Weve been getting some thought-provoking e-mails lately. Sometimes we pick the questions to turn them into posts, and sometimes we just write back and forth with our readers. I recently got the following e-mail about traveling with kids while still trying to maintain an organic diet. I immediately responded. When I got an e-mail back, I felt this was definitely a topic to open up to a broader audience. The exchange follows. My final response is one Im posting here instead of sending back to Penny in the hopes that other moms with situations similar to hers might weigh in. In fact, all organic moms who have ideas I havent considered, please post them in comments!
How can I travel without carrying all our food along? We have a 15-hour trip to take with an infant and a 2-year-old ... We will be on turnpikes with few exits. HELP, our car will be packed with all the supplies necessary to survive. No room for real food except for snacks. How can you find organic food on the road?
Where in the country are you? And how old is your infant? I have spent trips taking it all with me, and I've also found ways to find enough organic on the way there, knowing there would be an organic house I'd be winding up in. They're still pretty small at that age that traveling with it "all" doesn't take up that much room, unless you mean taking enough for a week, not just 15 hours. If you need to take enough for a week (or whatever), I usually can get away with a bag of oatmeal, some whole wheat pasta, a bag of lentils, fruit that travels well (oranges/apples), the snacks you do have room for, and then supplementing where I go. (More and more places do have organic milk/yogurt/cheese.) As for trips on the road, I have been finding places lately that do offer something organic. The chain Panera, for example, has a kiddie meal of organic grilled cheese, Horizon (not my producer of choice) milk and (very sugary!) yogurt. It's not exactly what I'd feed her at home, but it's an option.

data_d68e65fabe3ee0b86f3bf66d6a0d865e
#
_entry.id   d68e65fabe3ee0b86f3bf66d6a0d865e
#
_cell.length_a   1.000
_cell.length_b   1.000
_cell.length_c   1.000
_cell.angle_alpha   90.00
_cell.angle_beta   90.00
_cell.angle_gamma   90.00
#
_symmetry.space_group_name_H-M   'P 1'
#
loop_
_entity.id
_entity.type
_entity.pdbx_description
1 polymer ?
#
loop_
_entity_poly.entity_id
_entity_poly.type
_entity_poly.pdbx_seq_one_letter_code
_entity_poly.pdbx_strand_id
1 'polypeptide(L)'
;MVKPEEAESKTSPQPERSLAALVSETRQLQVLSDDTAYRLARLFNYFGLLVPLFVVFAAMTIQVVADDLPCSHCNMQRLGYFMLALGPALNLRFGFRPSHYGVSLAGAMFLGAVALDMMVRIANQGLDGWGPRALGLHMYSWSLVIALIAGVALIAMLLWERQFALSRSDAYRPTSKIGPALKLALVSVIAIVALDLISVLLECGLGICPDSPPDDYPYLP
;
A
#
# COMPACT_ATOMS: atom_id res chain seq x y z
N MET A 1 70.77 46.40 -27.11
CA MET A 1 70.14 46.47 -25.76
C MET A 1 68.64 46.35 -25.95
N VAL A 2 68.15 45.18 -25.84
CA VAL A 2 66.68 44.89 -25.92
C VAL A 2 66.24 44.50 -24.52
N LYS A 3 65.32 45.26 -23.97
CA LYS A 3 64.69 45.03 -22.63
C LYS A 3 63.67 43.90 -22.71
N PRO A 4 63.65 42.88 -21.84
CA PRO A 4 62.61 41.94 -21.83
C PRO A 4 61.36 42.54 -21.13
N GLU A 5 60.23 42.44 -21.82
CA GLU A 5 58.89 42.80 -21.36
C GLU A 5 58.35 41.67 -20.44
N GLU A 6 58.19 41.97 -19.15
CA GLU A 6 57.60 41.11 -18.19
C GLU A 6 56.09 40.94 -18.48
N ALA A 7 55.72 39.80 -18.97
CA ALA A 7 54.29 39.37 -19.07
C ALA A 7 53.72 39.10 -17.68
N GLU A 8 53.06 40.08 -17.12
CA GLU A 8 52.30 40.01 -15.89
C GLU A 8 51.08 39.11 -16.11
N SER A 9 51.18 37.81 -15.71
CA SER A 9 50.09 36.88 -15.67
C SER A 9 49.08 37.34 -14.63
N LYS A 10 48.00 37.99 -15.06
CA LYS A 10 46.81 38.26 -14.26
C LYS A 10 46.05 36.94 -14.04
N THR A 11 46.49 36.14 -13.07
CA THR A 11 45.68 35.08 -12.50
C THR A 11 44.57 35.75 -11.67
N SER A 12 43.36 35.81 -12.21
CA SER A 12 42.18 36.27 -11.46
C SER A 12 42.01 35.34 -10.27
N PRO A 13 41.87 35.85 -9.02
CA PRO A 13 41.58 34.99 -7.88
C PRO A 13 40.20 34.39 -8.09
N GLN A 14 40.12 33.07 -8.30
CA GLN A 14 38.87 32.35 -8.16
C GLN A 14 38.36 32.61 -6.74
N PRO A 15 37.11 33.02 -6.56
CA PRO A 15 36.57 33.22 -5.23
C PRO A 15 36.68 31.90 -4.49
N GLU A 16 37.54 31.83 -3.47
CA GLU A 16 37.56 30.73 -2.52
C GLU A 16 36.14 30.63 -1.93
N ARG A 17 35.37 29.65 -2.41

We will be flying to the Lancaster, PA, area, spending two days there in a motel, then driving to Philly and a few days there ... but the return CAR TRIP ... will be from northeast of Philly to Indiana: 1750 miles. So we will be flying all the "stuff" that we CAN CARRY AND NEED, and returning home in a car. The infant will be 8 weeks old. Not worried about her. The 2-year-old is a particular eater and only eats a few foods and only certain brands. He can tell which hummus is the one he likes and it is consistent. Also have the nursing vegan mom, who needs protein and organic foods to make good milk for the bambino. I need to know "ways to find enough organic on the way there," and there is great-grandma's house who does NOT understand organic or even vegan. It's good to know about Panera, but we do have to be careful about the dairy part for the nursing mama.
1750 miles! Im impressed. Ive decided to post all of this online, particularly because Im not a vegan; Im not even a vegetarian. Im hoping other vegans will chime in with ideas for you. Though when I travel, I tend to eat vegetarian, as organic meat consistently proves to be one of the most difficult things to locate on the go.